Thoughts on This New-ish Practice in Minnesota for Driving Schools
One of the things that I have been hearing so much of recently is how St. Cloud drivers are "the worst". And how do the accidents that have been happening even happen? There have been some pretty bizarre situations as of late. And people saying that people are driving without insurance... it's too expensive. People not having a license and driving anyway, which might also be contributing to the fact that they don't have any insurance
When I was in high school, drivers education was an offered class that basically everyone took. It wasn't really even a question. Then you would do the 50 hours of behind the wheel instruction. Then you would take the test, and it seemed like the people giving the driving test were very strict. They noticed everything. Making sure your observation, speed, hand placement, etc, was textbook correct.
Does it seem like that is lacking? Observing drivers around the area would make a person wonder that very thing. What is happening when they take the actual driving test to obtain a license? I've heard complaints about the "drivers license for all" law. I think there may be some confusion. People are still supposed to take the test, they just don't have to prove citizenship prior.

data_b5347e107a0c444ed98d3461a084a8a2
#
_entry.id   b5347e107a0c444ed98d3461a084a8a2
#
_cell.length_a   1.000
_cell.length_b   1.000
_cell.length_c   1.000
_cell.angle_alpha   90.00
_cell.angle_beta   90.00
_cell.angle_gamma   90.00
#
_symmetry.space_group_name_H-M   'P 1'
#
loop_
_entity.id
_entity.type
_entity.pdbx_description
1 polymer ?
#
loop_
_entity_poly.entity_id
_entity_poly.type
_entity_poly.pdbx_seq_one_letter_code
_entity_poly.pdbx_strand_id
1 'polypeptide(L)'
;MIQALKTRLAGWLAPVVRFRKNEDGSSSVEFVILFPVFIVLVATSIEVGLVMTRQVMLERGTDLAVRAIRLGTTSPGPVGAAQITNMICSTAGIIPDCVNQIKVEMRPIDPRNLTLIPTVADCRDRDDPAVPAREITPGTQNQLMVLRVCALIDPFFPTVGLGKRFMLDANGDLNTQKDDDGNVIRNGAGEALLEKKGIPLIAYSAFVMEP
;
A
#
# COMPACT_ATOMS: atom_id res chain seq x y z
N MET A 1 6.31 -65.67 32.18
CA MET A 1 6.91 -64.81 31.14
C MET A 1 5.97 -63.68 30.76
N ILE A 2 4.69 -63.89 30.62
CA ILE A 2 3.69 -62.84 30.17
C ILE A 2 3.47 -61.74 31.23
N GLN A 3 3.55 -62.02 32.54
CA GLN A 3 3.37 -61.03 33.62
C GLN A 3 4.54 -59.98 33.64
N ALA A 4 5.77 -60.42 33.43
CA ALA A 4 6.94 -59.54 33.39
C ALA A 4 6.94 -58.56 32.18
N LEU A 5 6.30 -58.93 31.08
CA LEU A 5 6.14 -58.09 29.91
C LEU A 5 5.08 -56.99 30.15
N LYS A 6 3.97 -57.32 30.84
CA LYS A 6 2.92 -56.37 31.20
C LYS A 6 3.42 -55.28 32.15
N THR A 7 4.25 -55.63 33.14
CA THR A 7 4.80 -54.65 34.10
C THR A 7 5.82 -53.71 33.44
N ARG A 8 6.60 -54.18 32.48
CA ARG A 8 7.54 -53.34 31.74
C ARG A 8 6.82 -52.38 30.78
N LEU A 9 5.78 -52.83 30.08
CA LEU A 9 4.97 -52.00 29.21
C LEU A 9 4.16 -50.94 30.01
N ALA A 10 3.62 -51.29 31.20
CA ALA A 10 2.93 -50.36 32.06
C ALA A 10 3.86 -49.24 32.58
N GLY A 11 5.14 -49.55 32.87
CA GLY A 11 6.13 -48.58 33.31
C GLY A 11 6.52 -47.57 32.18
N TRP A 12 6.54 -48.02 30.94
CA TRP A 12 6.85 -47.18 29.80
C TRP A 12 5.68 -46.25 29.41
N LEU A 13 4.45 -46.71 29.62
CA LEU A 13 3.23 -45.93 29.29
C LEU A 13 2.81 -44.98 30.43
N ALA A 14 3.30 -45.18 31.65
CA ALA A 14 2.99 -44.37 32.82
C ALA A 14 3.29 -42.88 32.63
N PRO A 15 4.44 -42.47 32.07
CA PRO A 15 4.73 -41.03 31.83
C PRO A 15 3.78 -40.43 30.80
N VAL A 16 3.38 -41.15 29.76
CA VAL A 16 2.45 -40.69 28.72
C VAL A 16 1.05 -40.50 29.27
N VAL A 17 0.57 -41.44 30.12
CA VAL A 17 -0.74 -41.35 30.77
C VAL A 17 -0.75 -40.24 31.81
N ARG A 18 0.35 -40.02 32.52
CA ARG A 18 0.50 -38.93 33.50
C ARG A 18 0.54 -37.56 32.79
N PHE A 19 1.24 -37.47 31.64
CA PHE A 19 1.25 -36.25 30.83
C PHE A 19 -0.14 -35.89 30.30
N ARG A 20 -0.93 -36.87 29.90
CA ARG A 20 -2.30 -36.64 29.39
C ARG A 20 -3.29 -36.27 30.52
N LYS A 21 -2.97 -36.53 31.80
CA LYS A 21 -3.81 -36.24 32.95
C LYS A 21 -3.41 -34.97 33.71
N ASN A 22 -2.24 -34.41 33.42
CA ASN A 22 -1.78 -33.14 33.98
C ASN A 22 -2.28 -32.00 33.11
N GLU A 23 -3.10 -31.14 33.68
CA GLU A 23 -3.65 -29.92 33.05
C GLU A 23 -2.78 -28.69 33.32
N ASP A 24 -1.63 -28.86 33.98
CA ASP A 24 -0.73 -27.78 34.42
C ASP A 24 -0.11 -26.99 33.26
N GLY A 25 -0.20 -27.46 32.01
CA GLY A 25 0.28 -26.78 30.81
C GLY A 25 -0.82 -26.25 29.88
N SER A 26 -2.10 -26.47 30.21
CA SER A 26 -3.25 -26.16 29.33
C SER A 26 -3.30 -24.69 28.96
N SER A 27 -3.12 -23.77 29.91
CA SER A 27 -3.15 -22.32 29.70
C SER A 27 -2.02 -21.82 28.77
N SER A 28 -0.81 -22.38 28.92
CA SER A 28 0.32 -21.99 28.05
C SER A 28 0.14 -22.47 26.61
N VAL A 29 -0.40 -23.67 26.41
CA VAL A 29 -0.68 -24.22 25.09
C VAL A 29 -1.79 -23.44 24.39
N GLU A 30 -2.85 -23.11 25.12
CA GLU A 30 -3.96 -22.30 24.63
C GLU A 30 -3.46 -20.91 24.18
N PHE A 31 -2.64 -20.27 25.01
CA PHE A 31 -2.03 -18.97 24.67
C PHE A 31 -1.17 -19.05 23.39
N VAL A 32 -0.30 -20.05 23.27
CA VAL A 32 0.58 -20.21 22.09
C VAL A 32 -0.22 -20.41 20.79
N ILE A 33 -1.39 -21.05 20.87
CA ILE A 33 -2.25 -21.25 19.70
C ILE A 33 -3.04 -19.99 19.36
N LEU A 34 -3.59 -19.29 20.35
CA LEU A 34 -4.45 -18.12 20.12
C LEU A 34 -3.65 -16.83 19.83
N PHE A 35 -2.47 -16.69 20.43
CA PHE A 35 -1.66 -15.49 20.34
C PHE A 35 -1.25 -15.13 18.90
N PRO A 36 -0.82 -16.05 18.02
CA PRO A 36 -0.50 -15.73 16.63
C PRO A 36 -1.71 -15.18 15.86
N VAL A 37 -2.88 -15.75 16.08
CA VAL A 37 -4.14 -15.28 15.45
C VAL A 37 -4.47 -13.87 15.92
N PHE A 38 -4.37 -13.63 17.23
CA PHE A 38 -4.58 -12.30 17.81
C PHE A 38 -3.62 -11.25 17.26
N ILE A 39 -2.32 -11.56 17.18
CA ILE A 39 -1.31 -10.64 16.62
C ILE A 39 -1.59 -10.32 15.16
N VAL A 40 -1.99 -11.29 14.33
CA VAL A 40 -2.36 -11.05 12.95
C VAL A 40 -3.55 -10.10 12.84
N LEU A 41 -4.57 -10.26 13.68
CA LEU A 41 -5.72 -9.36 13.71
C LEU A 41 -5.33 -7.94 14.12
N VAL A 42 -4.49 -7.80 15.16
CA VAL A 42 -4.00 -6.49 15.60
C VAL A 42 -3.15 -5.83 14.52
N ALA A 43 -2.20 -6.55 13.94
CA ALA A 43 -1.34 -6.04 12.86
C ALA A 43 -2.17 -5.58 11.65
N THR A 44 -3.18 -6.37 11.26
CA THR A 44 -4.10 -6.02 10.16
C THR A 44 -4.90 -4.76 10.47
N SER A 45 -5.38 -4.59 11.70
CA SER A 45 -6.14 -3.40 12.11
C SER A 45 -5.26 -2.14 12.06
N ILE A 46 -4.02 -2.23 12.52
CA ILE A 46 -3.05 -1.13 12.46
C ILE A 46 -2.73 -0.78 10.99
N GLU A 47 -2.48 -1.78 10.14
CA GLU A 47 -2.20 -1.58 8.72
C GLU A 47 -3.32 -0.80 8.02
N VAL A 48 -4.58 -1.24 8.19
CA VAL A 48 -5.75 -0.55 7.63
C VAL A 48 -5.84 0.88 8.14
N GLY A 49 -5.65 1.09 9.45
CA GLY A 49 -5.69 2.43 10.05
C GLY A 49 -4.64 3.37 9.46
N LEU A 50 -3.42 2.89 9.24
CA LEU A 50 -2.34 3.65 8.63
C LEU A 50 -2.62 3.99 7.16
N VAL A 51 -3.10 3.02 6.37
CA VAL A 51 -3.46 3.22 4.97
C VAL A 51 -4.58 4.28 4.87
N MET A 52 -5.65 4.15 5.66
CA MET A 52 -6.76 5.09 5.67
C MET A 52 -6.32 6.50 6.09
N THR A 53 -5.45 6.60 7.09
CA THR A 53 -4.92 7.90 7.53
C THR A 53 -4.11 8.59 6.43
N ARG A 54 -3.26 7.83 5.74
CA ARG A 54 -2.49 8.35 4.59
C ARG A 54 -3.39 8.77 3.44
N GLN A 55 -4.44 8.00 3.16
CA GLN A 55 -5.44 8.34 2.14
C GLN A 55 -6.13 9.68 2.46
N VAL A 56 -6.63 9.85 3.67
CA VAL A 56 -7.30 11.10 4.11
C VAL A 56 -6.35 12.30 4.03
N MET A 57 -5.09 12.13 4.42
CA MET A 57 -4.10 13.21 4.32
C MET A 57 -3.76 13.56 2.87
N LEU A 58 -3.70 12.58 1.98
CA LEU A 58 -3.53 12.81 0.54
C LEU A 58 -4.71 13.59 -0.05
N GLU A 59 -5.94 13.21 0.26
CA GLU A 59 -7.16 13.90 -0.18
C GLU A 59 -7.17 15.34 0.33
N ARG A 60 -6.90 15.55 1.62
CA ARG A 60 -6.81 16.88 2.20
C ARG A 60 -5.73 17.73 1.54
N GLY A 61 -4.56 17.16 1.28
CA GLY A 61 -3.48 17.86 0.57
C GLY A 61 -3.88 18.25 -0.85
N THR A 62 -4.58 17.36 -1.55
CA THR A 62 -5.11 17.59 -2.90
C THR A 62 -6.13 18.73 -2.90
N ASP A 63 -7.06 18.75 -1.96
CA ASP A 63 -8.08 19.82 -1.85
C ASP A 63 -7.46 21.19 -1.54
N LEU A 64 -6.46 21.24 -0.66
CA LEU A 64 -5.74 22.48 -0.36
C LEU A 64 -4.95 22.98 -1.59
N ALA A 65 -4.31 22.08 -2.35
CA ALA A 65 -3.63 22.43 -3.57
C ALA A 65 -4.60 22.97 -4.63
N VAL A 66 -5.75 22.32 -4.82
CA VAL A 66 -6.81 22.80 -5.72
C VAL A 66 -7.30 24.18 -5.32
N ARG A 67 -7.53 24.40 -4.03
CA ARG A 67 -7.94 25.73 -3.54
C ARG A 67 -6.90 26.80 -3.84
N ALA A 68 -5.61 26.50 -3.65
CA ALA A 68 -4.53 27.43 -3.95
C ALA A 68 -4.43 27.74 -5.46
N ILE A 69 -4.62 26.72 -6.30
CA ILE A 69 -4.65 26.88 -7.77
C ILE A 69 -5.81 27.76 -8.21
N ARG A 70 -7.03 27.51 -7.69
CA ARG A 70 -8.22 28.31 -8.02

Now, with all of the e-learning that everyone had to do during the pandemic, has brought on the option of onine classes for the written portion of the drivers test. You still have to take the behind the wheel instruction. And you still have to pass the written test, but how much is a person paying attention when the class is online? It seems like that was one of the things both teachers and parents were complaining about with e-learning. Seems the same would apply here. Also - obviously there has to be a written test taken and passed, but who is actually taking the test? I'm being pessimistic and sceptical. But it does beg the question. Or do people just not take the rules of the road seriously anymore?
Question - is the online written test classes sufficient? Or should people need to be in a actual in-person classroom? There are obviously arguements for and against, but my personal feeling is that anyone would learn better during an in-person classroom setting. But maybe that i just me.
Maybe the problem is just distracted driving and not the actual instruction?
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